Tag Archives: training

My “Cancelled” First Half Marathon

I had completed my first ten mile run. I had walked some of it but a half marathon was only a couple of extra miles, I’d give it a go.

I wanted to support one of the run’s charities, a local Multiple Sclerosis rehab cent017re – I work with a friend that has it.

I had three weeks to prepare. I ran, cycled or swam a couple of times a week anyway, but I spent a week before it running every day, starting at 5k and working up to 16k, mostly on the treadmill. I prefer exercising outdoors because it gives you a sense of freedom, you actually go somewhere and you can enjoy nature.

My brother asked what time I was aiming for. I reckoned 2 hours and a half. It had taken me an hour to run 10 miles. He did his first full marathon last year in Copenhagen. We have a photo of him finishing, looking pale and ill. He reckons you need at least 8 weeks training.

He also cycled from Lands End to John O’Groats (the length of England) in 10 days (doing about 100 miles a day) when he was in sixth form and this year he canoed round all the major lochs in Scotland (52km).

Race Day

On race day I had some porridge with bananas for breakfast, great for slow energy release. I wore trainers I’d bought the week before, ones to stop pronation, or your foot rolling in towards your ankle when you run. They were specially fitted from “gait analysis” – I was filmed on a treadmill and action snapshots documented how my feet fell. I have used the same pronation trainers for years and never had any injury – I think because of the way they are made.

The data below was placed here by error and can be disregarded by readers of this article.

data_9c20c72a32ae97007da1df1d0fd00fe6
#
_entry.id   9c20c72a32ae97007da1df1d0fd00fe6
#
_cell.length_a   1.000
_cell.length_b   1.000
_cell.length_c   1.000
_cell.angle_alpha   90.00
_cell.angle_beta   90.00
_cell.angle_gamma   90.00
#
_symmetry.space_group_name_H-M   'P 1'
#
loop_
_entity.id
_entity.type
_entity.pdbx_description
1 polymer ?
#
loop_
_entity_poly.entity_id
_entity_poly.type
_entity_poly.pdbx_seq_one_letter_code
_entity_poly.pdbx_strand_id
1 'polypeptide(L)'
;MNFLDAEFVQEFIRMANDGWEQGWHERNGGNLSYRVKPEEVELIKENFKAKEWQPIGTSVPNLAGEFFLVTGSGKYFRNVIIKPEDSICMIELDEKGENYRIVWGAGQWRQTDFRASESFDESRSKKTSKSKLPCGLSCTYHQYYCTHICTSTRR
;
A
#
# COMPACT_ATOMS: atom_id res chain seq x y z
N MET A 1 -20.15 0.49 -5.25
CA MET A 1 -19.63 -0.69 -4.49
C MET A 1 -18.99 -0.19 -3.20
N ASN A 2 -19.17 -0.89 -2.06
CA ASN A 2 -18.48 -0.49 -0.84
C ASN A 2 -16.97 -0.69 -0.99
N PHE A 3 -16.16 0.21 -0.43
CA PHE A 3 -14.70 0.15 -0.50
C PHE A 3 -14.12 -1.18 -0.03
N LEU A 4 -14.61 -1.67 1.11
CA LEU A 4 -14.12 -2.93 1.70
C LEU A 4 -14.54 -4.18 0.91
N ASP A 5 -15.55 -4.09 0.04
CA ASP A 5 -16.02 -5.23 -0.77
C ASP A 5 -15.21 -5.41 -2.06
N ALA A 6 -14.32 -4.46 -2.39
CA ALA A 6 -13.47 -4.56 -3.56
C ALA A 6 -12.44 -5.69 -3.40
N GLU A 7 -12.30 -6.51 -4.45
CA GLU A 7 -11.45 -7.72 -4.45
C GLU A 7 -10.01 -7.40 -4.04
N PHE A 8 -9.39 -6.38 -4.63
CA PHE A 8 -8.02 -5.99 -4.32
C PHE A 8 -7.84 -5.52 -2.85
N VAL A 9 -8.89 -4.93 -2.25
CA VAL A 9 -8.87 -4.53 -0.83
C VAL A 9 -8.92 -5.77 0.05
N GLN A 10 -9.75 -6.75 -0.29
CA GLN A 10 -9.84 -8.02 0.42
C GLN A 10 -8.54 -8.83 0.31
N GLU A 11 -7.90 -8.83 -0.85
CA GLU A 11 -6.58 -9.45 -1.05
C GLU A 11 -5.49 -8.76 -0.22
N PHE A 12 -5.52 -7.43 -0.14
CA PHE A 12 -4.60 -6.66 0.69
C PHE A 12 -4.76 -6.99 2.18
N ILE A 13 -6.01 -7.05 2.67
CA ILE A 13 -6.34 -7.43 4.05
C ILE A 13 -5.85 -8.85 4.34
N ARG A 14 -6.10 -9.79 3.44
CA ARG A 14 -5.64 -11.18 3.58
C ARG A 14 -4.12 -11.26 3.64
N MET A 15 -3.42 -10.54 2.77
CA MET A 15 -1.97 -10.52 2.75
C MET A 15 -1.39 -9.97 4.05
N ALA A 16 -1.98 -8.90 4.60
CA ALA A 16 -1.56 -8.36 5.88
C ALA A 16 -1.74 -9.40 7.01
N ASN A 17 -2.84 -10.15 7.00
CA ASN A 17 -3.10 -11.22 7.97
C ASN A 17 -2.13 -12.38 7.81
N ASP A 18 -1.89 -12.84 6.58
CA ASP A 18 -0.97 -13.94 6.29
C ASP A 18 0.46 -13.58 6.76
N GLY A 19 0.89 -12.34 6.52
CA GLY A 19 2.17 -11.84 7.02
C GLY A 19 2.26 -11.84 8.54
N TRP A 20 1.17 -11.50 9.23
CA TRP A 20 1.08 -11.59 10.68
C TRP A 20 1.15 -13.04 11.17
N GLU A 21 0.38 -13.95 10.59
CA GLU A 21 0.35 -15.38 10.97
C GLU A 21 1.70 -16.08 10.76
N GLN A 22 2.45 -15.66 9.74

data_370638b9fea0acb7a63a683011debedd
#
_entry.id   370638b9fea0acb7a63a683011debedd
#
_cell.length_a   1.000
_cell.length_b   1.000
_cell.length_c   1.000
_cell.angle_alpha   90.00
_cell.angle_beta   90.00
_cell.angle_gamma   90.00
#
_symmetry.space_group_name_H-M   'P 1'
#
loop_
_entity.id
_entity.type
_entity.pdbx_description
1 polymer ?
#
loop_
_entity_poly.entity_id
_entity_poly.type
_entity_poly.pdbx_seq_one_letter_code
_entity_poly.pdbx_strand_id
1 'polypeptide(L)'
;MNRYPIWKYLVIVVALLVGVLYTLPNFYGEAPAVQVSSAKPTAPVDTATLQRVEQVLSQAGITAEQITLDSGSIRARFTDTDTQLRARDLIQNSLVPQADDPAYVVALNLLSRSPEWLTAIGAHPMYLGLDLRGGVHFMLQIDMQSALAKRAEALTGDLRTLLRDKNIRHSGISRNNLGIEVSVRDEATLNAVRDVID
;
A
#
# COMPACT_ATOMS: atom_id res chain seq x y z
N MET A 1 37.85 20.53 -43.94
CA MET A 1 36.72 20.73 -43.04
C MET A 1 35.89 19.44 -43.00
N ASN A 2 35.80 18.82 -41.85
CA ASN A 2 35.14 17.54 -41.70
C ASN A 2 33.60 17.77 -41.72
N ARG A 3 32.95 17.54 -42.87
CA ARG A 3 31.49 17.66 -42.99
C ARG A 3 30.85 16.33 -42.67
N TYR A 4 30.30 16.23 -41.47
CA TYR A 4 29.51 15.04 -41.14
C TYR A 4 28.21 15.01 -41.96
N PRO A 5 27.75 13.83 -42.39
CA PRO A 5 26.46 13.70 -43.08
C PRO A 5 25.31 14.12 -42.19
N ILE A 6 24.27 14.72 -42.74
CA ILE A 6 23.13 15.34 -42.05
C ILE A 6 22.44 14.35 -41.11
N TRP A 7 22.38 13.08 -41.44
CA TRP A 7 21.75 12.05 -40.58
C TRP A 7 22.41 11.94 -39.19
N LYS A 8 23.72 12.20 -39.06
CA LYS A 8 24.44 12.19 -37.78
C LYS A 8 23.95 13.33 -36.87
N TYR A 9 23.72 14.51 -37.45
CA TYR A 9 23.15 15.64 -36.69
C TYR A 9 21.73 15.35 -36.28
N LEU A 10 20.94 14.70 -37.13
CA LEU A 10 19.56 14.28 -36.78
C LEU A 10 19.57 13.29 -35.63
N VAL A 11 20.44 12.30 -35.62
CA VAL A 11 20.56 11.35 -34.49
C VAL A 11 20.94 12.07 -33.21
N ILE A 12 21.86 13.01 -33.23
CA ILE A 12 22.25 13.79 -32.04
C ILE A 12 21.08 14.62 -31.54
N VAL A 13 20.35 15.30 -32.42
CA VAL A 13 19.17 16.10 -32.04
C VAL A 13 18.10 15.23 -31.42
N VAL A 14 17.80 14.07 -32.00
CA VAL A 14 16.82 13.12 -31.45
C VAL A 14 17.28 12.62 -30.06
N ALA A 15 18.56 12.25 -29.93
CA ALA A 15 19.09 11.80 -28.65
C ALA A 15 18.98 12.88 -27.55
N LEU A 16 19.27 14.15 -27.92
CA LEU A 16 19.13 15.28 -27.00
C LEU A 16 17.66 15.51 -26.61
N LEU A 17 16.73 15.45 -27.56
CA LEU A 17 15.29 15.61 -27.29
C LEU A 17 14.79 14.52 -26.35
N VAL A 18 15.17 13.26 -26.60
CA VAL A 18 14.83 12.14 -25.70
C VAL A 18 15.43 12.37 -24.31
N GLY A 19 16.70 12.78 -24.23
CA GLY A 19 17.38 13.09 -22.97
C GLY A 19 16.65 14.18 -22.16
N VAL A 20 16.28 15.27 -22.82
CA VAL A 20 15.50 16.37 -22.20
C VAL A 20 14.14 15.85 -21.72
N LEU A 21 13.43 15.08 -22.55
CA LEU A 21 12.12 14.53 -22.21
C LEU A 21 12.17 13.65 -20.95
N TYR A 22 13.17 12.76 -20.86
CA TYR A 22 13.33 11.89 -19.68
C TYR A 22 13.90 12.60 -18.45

When I got to the stadium I had a cereal bar and picked up my charity t-shirt from where the finish was. Announcements were blaring out about the location of key areas. There was quite a queue for the toilets and I worried I’d miss the race. There was no indication of where the start was and quite a few people were asking around. Nothing was signed, but then I spotted the crowd and the time markers. I was surprised that I couldn’t hear any announcements. I wondered why I could hear them at the finish area but not at the start. When I did a 10k last year there were loudspeakers covering the whole of the start line and a guy with a megaphone on a platform getting everyone warming up.